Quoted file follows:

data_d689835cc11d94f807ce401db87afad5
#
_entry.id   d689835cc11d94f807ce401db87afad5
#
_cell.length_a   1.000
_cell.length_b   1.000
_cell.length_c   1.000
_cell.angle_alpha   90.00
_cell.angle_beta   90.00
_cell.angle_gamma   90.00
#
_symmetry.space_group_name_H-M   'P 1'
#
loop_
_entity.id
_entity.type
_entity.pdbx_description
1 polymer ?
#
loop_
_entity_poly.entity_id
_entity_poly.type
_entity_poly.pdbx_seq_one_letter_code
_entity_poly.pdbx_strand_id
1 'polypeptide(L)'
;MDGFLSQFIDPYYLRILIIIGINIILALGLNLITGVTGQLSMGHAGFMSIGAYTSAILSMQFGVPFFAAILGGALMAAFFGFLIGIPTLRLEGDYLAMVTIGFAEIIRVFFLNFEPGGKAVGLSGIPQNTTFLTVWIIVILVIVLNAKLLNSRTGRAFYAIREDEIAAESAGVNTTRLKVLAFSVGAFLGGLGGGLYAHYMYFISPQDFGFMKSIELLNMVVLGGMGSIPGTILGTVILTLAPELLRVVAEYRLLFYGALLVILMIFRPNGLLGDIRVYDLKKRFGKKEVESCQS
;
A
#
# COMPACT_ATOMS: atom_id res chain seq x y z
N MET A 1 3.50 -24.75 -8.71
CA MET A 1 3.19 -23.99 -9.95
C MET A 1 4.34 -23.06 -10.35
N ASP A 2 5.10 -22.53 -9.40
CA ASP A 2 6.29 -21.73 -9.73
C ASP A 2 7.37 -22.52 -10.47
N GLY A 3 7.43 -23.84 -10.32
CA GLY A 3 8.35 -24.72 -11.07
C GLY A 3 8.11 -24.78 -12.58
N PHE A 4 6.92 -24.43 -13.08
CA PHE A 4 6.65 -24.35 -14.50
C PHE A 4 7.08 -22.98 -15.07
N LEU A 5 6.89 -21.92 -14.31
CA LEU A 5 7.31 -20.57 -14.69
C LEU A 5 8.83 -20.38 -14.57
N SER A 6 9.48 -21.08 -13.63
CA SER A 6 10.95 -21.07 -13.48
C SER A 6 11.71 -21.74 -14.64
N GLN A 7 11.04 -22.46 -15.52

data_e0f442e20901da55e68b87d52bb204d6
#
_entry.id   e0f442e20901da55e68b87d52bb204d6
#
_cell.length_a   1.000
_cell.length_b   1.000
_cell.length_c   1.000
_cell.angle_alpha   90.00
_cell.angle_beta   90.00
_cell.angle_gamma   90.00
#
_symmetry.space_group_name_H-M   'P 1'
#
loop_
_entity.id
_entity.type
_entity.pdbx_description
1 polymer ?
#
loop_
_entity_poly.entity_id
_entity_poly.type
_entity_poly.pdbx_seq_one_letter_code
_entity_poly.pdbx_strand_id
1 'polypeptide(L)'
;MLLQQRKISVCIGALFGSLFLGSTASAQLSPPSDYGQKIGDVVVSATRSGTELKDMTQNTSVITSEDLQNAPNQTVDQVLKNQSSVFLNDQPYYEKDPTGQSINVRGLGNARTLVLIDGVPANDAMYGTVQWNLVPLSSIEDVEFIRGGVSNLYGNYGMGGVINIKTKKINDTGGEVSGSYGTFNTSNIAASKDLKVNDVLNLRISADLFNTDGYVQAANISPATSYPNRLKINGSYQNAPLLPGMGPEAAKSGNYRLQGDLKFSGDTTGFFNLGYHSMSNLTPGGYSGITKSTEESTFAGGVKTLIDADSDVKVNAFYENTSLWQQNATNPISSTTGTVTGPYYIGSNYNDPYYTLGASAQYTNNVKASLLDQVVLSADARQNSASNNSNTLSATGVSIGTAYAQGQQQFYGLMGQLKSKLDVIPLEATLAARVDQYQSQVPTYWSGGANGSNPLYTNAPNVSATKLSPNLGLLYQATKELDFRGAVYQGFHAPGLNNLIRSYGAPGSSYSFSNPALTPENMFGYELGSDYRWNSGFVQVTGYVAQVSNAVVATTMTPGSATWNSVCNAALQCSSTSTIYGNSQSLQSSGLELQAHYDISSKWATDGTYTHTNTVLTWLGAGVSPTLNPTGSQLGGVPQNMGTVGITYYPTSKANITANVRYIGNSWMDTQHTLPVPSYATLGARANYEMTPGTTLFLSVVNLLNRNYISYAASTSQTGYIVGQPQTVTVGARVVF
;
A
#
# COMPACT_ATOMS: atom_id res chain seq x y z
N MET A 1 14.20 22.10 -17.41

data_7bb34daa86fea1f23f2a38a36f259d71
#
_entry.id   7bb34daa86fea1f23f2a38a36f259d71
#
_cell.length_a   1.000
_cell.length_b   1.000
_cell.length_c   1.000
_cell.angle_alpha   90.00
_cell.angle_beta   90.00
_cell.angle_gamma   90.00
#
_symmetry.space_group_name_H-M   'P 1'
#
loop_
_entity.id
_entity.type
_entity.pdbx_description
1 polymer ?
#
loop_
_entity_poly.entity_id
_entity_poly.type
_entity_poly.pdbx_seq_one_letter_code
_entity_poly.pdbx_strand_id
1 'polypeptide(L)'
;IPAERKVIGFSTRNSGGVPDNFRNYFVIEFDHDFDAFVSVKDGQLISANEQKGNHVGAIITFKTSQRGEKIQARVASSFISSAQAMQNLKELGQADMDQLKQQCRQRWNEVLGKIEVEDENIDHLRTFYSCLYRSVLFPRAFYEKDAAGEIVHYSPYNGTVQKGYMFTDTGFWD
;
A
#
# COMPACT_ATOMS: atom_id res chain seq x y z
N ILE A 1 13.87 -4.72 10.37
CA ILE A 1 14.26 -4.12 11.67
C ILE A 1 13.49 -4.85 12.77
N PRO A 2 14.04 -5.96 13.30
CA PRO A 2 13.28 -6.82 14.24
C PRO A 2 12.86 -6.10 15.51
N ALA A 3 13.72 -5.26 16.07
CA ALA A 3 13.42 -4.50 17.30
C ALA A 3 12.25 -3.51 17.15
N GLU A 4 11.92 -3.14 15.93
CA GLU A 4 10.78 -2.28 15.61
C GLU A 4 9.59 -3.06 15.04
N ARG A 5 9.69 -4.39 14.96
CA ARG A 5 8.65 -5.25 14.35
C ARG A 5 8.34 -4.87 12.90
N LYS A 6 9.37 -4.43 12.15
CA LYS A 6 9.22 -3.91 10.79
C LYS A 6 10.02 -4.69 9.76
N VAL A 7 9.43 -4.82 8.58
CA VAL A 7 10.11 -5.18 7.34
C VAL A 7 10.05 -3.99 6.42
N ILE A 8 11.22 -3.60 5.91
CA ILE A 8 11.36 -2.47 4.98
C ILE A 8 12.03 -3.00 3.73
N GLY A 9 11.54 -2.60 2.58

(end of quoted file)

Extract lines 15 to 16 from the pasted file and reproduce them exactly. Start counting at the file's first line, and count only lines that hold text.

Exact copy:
_entity.id
_entity.type